from the Department of Justice. If you looked at the recent settlement for
criminal penalties with Toyota (NYSE:TM), it was $1.2 billion. That was
about the timeliness of notifying the regulatory agencies.

G.M. will probably face a similar risk because of the delay and
reporting these issues.

GHARIB: Colin, how do you think Mary Barra is going to do tomorrow
on Capitol Hill? She`s already apologized. She said she wants to do the
right thing.

Do you think that she can do anything to repair G.M.`s reputation
tomorrow in front of lawmakers?

LANGAN: I think she has a tough job ahead of her, but I think she`s
done a good job so far. He`s been open, responsive as much as they can be
as they are continuing the investigation. But she`ll be facing tough
questions tomorrow and quite frankly, doesn`t sound like they have all of
the answers yet, but I think doing a very good job of communicating
openness and responsiveness and really being apologetic, which I think is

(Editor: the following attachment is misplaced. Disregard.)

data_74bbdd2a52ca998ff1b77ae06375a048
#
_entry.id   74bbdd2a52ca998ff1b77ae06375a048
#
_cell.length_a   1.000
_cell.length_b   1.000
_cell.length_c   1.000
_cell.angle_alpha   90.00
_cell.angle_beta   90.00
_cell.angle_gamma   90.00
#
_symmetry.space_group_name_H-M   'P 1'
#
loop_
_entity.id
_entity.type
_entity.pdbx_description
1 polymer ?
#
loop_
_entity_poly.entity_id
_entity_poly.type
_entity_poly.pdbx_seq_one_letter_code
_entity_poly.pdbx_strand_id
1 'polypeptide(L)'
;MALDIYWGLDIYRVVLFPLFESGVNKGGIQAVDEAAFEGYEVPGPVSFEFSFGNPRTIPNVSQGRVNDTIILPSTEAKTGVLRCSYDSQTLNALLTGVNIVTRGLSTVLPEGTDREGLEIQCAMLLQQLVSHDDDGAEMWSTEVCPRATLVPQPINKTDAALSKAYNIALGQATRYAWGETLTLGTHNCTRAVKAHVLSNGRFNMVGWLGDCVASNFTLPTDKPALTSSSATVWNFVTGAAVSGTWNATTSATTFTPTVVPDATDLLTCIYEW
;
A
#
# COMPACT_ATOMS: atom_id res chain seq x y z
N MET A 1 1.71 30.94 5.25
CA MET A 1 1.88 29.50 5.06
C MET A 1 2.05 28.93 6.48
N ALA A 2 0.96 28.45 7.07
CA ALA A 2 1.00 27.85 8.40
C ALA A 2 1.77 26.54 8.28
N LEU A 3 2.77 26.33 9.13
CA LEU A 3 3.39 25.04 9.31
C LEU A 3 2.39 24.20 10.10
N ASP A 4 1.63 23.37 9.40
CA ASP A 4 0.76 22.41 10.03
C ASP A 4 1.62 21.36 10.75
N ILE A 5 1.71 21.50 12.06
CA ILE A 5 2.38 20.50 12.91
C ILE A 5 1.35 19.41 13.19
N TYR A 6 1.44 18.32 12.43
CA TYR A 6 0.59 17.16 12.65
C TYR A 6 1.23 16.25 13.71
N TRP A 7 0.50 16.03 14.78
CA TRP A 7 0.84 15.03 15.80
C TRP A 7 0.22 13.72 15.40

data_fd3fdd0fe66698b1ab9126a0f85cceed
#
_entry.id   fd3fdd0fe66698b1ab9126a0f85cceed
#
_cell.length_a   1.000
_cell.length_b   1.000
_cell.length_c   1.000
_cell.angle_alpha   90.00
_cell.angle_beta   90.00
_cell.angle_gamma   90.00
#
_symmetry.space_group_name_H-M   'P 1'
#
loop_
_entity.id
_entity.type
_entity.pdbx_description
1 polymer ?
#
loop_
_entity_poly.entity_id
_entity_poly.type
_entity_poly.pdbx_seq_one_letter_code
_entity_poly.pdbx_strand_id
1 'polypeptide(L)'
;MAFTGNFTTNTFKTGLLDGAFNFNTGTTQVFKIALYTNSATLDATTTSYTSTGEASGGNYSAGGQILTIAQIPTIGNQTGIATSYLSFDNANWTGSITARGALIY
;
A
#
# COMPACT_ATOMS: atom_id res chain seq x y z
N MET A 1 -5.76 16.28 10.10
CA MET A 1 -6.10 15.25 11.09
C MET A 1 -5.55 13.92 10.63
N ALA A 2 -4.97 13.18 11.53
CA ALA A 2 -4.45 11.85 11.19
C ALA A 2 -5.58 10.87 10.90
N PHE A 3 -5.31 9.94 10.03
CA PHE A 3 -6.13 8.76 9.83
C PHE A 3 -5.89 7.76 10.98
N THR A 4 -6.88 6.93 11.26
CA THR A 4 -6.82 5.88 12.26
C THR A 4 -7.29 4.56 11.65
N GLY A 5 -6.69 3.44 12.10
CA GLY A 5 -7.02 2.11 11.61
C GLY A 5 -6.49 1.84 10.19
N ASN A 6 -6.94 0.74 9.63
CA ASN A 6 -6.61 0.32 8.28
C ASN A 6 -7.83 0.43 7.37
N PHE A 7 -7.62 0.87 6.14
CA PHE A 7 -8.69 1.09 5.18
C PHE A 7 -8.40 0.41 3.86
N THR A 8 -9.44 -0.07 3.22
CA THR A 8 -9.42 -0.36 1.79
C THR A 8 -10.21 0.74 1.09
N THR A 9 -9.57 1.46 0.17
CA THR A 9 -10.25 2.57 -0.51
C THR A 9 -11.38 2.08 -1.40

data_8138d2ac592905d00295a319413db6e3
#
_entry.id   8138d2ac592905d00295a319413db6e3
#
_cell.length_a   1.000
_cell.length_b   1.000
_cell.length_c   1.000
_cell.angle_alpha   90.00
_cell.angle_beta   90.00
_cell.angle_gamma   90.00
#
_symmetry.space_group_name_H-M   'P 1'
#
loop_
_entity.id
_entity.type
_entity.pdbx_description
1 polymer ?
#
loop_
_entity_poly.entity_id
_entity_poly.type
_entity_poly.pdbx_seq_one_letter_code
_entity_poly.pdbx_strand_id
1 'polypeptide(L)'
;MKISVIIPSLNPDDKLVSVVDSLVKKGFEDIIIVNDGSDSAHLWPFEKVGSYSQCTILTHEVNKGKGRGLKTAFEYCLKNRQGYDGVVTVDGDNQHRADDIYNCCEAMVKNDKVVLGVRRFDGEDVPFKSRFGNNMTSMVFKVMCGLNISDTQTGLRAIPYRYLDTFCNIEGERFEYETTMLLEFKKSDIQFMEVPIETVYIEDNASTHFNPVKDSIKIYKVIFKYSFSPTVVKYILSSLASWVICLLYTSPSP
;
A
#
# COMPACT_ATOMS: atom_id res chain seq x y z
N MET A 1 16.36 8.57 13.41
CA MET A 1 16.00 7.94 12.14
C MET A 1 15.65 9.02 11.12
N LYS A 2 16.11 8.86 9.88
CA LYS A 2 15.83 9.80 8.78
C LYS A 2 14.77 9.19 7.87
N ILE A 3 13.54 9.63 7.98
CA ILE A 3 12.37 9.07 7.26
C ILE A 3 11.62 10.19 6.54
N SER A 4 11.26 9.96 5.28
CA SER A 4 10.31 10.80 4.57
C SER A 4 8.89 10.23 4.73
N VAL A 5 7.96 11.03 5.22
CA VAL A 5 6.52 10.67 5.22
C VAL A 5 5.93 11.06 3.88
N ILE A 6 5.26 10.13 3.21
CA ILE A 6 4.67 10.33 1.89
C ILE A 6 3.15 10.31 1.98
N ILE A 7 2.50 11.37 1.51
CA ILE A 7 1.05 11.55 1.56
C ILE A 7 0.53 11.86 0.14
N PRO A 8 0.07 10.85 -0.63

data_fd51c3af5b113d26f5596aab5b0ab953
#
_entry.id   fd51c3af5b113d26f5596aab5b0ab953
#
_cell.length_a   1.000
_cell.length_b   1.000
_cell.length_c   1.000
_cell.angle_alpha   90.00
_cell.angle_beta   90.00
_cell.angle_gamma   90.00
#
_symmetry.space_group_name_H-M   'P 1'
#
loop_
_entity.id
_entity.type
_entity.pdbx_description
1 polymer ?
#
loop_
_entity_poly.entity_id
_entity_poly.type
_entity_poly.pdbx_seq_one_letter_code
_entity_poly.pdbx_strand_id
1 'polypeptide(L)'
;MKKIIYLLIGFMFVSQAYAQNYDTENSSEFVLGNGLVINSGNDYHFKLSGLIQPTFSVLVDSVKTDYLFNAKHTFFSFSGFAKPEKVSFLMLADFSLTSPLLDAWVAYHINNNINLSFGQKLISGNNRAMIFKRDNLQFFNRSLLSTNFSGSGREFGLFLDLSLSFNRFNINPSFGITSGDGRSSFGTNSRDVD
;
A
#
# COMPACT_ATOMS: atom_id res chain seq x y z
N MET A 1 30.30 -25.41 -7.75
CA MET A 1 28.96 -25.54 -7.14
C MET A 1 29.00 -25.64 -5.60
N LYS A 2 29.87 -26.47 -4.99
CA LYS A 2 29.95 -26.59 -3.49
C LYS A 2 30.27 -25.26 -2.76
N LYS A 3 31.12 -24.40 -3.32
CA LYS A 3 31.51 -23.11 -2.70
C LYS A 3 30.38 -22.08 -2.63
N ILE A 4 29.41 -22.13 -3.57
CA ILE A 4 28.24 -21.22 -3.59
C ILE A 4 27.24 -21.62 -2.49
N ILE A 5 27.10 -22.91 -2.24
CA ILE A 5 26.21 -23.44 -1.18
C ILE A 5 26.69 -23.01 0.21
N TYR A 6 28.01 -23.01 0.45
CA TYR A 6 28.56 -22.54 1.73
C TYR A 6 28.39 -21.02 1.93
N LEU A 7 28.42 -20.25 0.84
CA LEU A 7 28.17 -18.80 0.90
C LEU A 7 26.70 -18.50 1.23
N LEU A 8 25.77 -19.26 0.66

very important in terms of managing the long-term brand impact here.

MATHISEN: Colin, the current General Motors (NYSE:GM) is inoculated
by its bankruptcy filing from legal liability for incidents that occurred
before 2009. But there are reports today that General Motors (NYSE:GM) may
set up a reimbursement fund of the current company, giving money back to
the stub or bankrupt estate.

Have you heard anything about that? And what do you think of that as
a way to make things, if not right, at least better?

LANGAN: I mean, it`s clearly an option. I mean, I think what you
said is mostly correct. I mean, since any incidents that occurred before
bankruptcy, which is the majority of the incidents, as far as we know, they
would not be legally liable for. So, this would really be, you know, G.M.
trying to do the right thing.

You know, we`ll see, you know, when or if they make that kind of
announcement, you know, could come, you know, with coordination from the
Department of Justice settlement or something like that. But it`s clearly
a possibility that they could do something like that.